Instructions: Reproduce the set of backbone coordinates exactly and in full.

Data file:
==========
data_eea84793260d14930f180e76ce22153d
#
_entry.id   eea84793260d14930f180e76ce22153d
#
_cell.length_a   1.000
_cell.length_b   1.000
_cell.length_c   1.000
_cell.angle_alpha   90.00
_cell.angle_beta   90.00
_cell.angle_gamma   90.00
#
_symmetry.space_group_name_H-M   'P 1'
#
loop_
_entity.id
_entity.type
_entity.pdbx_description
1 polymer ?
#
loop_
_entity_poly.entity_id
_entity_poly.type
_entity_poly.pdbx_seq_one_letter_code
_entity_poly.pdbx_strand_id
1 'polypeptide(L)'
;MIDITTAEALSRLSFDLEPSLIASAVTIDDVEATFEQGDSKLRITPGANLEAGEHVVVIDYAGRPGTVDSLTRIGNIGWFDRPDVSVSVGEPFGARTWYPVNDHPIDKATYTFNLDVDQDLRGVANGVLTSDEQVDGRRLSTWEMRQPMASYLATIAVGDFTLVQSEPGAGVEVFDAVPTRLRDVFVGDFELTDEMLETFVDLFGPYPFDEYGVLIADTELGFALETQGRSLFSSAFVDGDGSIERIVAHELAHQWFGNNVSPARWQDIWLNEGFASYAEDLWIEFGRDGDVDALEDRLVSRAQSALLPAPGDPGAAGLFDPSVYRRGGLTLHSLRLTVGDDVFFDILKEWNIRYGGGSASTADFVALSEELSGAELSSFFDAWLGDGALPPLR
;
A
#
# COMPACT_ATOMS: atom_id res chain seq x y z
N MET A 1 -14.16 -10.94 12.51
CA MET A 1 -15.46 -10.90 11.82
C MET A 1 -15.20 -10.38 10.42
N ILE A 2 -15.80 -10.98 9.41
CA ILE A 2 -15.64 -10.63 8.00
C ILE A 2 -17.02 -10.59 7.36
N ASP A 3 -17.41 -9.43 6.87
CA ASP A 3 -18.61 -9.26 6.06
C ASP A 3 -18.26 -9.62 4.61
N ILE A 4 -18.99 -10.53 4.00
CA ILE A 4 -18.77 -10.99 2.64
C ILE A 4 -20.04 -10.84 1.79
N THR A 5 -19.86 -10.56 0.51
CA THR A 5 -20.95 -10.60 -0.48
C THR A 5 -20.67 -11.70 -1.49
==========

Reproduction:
data_eea84793260d14930f180e76ce22153d
#
_entry.id   eea84793260d14930f180e76ce22153d
#
_cell.length_a   1.000
_cell.length_b   1.000
_cell.length_c   1.000
_cell.angle_alpha   90.00
_cell.angle_beta   90.00
_cell.angle_gamma   90.00
#
_symmetry.space_group_name_H-M   'P 1'
#
loop_
_entity.id
_entity.type
_entity.pdbx_description
1 polymer ?
#
loop_
_entity_poly.entity_id
_entity_poly.type
_entity_poly.pdbx_seq_one_letter_code
_entity_poly.pdbx_strand_id
1 'polypeptide(L)'
;MIDITTAEALSRLSFDLEPSLIASAVTIDDVEATFEQGDSKLRITPGANLEAGEHVVVIDYAGRPGTVDSLTRIGNIGWFDRPDVSVSVGEPFGARTWYPVNDHPIDKATYTFNLDVDQDLRGVANGVLTSDEQVDGRRLSTWEMRQPMASYLATIAVGDFTLVQSEPGAGVEVFDAVPTRLRDVFVGDFELTDEMLETFVDLFGPYPFDEYGVLIADTELGFALETQGRSLFSSAFVDGDGSIERIVAHELAHQWFGNNVSPARWQDIWLNEGFASYAEDLWIEFGRDGDVDALEDRLVSRAQSALLPAPGDPGAAGLFDPSVYRRGGLTLHSLRLTVGDDVFFDILKEWNIRYGGGSASTADFVALSEELSGAELSSFFDAWLGDGALPPLR
;
A
#
# COMPACT_ATOMS: atom_id res chain seq x y z
N MET A 1 -14.16 -10.94 12.51
CA MET A 1 -15.46 -10.90 11.82
C MET A 1 -15.20 -10.38 10.42
N ILE A 2 -15.80 -10.98 9.41
CA ILE A 2 -15.64 -10.63 8.00
C ILE A 2 -17.02 -10.59 7.36
N ASP A 3 -17.41 -9.43 6.87
CA ASP A 3 -18.61 -9.26 6.06
C ASP A 3 -18.26 -9.62 4.61
N ILE A 4 -18.99 -10.53 4.00
CA ILE A 4 -18.77 -10.99 2.64
C ILE A 4 -20.04 -10.84 1.79
N THR A 5 -19.86 -10.56 0.51
CA THR A 5 -20.95 -10.60 -0.48
C THR A 5 -20.67 -11.70 -1.49